Sunday, Jan 04, 2004
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By Our Special Correspondent
Addressing a press conference, Mr. Jaitley said the 8.4 per cent economic growth recorded in the second quarter of the current fiscal (July-September, 2003) did not reflect the positive impact of the monsoon. It would be felt only in the third and fourth quarters. The rate in the second quarter was due to high rate of growth of 8.9 per cent in the service sector and 7.5 per cent in the manufacturing sector. Once the impact of the monsoon is reflected by way of a higher crop harvest and rural purchasing power, the growth rate in the next two quarters would be still higher.
Also, there were many other things that the country could be happy about. These includes change in the international perception of India, expulsion of the United Liberation Front of Assam (ULFA) extremists from Bhutan and "movement towards normality" in Kashmir. "No other Government in the past had such trends to show in its last year in office."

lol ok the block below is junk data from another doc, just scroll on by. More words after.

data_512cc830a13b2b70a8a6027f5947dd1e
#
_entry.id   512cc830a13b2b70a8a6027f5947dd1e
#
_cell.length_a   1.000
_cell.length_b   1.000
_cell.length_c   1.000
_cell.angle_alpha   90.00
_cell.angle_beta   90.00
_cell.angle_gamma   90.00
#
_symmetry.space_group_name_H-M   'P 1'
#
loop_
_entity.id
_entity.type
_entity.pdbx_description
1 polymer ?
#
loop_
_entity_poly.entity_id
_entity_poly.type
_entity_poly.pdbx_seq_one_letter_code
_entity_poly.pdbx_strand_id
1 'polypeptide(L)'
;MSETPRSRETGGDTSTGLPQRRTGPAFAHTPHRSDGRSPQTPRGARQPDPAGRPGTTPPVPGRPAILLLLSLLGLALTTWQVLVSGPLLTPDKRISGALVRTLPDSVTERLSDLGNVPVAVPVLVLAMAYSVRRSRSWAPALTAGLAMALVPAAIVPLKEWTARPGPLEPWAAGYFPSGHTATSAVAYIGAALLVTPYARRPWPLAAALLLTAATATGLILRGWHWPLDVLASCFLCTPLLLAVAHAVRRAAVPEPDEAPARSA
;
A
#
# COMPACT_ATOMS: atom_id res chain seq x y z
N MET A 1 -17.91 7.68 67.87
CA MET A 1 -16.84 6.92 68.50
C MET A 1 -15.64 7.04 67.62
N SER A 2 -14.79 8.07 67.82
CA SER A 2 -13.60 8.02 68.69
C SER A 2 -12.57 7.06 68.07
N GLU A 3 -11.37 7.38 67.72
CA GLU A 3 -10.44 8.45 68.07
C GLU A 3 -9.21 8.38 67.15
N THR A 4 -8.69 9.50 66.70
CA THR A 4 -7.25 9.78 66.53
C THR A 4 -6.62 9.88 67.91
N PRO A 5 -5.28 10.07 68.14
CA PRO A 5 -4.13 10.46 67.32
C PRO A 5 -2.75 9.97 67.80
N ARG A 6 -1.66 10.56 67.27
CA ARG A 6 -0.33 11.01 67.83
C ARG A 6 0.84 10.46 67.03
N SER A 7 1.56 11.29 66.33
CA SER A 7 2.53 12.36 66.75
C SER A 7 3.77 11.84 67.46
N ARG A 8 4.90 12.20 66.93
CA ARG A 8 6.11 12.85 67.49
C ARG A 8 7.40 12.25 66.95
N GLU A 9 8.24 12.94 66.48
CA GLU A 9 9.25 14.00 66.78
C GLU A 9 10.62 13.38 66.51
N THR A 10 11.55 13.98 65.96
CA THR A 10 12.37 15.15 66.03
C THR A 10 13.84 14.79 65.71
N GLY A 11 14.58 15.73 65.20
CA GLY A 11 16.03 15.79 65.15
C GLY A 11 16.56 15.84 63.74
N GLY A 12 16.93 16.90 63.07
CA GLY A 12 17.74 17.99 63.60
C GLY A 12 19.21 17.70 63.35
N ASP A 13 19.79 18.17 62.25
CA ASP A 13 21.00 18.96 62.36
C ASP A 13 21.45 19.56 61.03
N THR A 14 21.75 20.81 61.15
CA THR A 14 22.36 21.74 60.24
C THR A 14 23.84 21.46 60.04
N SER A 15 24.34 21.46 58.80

Mr. Jaitley said it was true that the higher growth rate for the second quarter rested on a low base (viz., the growth rate in the corresponding period of 2002-03).
However, any Government would be affected (in terms of its image) if there were successive years of drought. And, if there is a good monsoon the effect would be opposite.
Asked about the National Democratic Alliance's (NDA) prospects in Tamil Nadu where the DMK, the Congress and the Left parties were coming together, he said voters would be "voting for a Government at the Centre and for a Prime Minister".
"A national government under Vajpayee" was clearly the choice of all voters nationwide, including Tamil Nadu.
On the appeal made by the president of the Tamil Nadu unit of the BJP, C.P. Radhakrishnan, to the AIADMK to lead the NDA in the electoral battle in the State, he said the BJP's electoral strategy would be decided upon by its national leadership.
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